Photo by Peter Cunningham

I continue to be semi-hoarse since my time in Israel; maybe my voice is changing. The message I get is: Now may be a good time to shut up.

Unless he was talking about work, Bernie tended towards silence, especially in the personal sphere. As everyone knows who was around him, he talked a mile a minute with enormous confidence and enthusiasm, but put him around the dinner table and tell him your mother wasn’t feeling well or you don’t know what to do about this book or that, or even about your whole life, and he had nothing to say.

“Zen masters don’t talk.”

“He talked plenty, Stanley, just not personally. And I wanted to talk, not about Trump or things like that, but about how I was feeling and what was coming up.”

“Zen is about silence.”

“That’s a sad delusion, Stan. Meditation isn’t just about sitting or silence, it’s about everything, including talk. You know what I used to tell Bernie, Stanley? ‘I feel like an electric wire seeking to make a connection, only the socket ain’t there.’”

“That’s a terrible way to talk about your beloved husband who’s now dead and can’t defend himself.”

“Oh Stanley, why don’t you go back to being dead? And speaking about someone else who’s dead and can’t defend himself, let me tell you this story about my old friend, Hans Hokanson, a big, silent Swede, a Zen priest who made massive, gorgeous pieces of furniture. Massive and gorgeous described Hans.”

“Is he dead, too?”

“Yes, Stanley, Hans has been dead for over 20 years.”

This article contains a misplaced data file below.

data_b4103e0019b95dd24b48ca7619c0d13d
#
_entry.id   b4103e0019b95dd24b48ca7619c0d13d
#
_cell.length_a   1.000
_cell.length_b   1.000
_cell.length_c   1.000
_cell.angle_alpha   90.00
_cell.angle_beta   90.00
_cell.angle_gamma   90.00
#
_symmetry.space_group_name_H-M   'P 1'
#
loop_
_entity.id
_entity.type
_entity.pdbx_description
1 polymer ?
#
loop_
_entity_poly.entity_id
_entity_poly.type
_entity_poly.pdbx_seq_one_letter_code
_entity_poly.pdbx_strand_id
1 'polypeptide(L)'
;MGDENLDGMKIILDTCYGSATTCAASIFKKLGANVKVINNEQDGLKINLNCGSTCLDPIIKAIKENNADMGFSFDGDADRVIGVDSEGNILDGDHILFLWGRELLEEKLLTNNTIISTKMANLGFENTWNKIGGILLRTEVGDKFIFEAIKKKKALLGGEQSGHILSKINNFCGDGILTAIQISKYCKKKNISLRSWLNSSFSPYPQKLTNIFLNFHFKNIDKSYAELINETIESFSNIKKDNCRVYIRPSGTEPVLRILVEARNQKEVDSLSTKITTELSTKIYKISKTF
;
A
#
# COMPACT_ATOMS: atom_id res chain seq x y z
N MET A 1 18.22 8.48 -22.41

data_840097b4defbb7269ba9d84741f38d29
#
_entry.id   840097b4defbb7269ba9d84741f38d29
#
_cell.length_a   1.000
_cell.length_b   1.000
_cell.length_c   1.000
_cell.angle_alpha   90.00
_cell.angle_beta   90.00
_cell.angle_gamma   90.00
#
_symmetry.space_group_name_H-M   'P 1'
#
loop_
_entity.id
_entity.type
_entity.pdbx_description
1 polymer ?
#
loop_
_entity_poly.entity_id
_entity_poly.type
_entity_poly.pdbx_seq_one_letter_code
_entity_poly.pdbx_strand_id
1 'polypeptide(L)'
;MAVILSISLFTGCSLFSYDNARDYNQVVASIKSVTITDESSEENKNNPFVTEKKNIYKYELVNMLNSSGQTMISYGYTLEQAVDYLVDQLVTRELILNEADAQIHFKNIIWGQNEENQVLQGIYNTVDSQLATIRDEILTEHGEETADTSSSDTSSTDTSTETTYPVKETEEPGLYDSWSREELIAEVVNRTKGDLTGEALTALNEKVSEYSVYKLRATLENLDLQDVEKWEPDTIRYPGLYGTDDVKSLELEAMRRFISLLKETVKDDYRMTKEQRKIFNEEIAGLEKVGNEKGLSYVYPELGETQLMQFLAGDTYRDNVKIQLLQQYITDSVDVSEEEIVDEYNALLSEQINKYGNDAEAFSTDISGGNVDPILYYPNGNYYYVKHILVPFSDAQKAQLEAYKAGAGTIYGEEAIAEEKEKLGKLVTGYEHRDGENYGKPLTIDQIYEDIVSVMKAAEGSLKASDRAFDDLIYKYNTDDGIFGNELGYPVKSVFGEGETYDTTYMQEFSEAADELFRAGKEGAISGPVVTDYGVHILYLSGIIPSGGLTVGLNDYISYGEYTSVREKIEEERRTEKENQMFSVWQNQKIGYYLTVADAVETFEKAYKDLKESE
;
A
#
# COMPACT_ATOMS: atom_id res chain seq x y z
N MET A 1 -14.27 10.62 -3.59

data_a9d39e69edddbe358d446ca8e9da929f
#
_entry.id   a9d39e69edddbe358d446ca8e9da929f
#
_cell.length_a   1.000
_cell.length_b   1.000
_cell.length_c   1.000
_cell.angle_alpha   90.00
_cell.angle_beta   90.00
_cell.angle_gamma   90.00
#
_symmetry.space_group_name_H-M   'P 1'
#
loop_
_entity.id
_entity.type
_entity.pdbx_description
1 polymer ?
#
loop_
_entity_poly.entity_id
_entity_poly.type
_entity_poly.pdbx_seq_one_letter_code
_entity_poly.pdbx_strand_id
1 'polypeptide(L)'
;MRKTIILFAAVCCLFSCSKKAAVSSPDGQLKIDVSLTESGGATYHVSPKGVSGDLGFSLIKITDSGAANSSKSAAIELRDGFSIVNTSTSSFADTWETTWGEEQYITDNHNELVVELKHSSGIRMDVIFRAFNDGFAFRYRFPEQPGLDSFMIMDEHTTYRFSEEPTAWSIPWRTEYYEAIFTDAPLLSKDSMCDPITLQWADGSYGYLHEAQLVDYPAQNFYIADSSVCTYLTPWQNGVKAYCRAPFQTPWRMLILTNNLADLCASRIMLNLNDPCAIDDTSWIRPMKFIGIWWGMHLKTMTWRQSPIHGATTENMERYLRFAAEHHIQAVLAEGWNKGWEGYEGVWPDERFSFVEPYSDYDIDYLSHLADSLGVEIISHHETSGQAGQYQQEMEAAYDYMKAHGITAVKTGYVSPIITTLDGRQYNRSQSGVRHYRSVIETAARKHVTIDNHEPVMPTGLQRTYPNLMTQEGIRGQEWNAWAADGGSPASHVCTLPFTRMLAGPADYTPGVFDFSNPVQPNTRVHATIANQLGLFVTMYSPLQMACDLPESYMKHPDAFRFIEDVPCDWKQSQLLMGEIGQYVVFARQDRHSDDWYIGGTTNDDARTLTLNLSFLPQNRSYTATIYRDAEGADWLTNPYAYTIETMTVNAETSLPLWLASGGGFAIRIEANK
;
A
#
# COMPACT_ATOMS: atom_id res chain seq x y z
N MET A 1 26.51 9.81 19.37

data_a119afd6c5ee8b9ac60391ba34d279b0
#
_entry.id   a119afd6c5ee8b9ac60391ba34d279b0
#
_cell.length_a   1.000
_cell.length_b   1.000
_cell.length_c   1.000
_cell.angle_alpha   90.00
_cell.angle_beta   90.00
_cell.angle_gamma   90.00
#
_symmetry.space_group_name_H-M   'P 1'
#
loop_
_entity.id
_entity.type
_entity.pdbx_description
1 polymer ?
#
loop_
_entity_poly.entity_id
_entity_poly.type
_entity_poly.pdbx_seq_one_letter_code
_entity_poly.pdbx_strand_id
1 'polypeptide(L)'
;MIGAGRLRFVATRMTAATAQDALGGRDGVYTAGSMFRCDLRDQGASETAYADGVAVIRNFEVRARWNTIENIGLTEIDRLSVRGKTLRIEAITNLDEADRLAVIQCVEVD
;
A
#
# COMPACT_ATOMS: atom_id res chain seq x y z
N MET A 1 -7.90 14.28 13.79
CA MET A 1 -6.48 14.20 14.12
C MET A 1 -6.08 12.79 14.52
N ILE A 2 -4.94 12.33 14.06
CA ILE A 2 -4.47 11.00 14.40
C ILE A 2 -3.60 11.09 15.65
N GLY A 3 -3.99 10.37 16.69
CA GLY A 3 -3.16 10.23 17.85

“Then I don’t think you should talk about—“

“Just listen, Stan. Back in 1996 I flew with Hans to Vietnam on Singapore Airways. It was a long, long trip that went through Los Angeles, Tokyo, and Singapore, till we finally landed in Vietnam. In all those endless hours of travel, Hans and me sitting side by side, I think Hans may have uttered about six words.

“On our final leg from Singapore to Vietnam, the plane starts to wobble. We get into heavy clouds and wind over the Gulf of Thailand and the plane shakes. The passengers look around nervously. Of course, food is being served right then—“

“What kind of food? Steak?”

“Stop with the food, Stanley. The plane careens this way and that, plates and glasses falling all over the place. From the cockpit, nothing. Nobody says a goddamn word. Finally the plane plunges quite a way down and people scream.

“‘I wish he’d say something,’ I tell Hans.

“Hans deigns to look at me. ‘Who?’

‘’The captain, or the co-pilot. Someone should say something.’

“The plane plunges again. More screams. Silence from the cockpit.

“’Why?’ says Hans.

“’To explain to us what is happening,’ I say.

“’Why?’ says Hans.

“’Because I want to know. I’ll feel better if I know.’

“’If you die, just die,‘ says Hans.

“’I think it would calm most of us—maybe not you, but most of us—if he’d say something, the way they do on American planes.’

“’If we’re going to die what difference will it make?’

“’I’m not talking about dying, Hans, I just want some comfort!’

“Comfort. Does that word appear anywhere in Zen? ‘Why?’ says Hans, who then proceeds with the Buddha’s story of the man wounded by an arrow shot at him. Do you bother with checking whether the arrow was made in China? asks the Great Physician. Do you spend time checking out if it’s aluminum or plastic, and what other colors it comes in? Of course not. You take care of the sick man. ‘It’s the same thing,’ concludes my companion.

“’Hans,’ I say faintly, shocked by his sudden verbosity, ‘I just want the pilot to talk to us.’”

“I don’t think you should tell stories about somebody who’s dead and can’t defend himself,” says Stanley.

“Defend himself against charges he was too silent? Not Hans, Spook. Not in a million years.”